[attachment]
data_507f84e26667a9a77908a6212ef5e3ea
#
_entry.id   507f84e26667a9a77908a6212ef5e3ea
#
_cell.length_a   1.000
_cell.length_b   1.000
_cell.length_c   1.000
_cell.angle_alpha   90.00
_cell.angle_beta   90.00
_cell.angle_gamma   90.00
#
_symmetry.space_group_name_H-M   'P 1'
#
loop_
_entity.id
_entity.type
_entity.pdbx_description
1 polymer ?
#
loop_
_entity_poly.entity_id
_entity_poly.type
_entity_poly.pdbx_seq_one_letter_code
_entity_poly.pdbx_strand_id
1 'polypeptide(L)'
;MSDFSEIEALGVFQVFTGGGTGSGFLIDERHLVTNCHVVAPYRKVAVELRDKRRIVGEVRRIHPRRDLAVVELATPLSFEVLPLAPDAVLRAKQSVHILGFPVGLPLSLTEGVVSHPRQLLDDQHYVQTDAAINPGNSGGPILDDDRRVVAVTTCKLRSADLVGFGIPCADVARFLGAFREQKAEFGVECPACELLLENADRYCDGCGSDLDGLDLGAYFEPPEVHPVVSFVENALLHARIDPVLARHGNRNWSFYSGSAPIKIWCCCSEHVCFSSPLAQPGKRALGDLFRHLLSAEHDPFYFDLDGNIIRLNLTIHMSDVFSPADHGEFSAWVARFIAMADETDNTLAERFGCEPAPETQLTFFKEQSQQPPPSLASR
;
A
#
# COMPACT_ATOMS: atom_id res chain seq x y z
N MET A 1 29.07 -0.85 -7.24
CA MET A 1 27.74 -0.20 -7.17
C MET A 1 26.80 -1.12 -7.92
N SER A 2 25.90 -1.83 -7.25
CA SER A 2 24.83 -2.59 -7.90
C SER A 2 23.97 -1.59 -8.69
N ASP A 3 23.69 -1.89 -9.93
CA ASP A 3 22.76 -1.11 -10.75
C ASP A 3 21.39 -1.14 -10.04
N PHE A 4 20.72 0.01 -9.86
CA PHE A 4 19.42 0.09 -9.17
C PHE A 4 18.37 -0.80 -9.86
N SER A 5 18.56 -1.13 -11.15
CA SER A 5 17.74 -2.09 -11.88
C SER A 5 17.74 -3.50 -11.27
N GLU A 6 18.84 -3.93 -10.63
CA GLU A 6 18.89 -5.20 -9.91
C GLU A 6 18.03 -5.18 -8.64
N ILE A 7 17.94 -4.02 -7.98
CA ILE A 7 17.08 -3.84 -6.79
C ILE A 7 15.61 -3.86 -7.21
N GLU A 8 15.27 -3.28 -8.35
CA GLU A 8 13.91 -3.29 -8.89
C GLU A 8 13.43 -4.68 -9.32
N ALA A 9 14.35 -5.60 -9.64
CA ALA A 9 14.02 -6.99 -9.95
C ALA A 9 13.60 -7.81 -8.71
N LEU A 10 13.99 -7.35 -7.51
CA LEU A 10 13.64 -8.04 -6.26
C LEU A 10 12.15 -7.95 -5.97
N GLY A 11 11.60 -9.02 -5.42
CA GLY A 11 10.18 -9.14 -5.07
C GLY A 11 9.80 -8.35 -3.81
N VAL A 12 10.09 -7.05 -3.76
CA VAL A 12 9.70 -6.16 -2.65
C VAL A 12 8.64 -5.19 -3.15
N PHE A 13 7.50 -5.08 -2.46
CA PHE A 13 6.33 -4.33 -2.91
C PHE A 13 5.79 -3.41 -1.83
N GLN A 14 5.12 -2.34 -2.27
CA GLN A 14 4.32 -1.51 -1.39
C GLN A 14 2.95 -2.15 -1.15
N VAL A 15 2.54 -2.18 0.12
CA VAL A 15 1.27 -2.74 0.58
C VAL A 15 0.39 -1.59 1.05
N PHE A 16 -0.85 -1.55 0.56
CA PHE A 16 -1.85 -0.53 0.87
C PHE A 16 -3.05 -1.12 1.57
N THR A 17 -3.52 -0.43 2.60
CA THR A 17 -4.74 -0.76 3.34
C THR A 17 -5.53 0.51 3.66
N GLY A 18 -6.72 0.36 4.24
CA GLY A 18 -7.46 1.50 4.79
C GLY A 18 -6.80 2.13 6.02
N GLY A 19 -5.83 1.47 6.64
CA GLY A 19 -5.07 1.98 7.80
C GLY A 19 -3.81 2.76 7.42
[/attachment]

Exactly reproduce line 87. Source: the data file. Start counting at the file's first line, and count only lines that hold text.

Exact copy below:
C GLY A 19 -3.81 2.76 7.42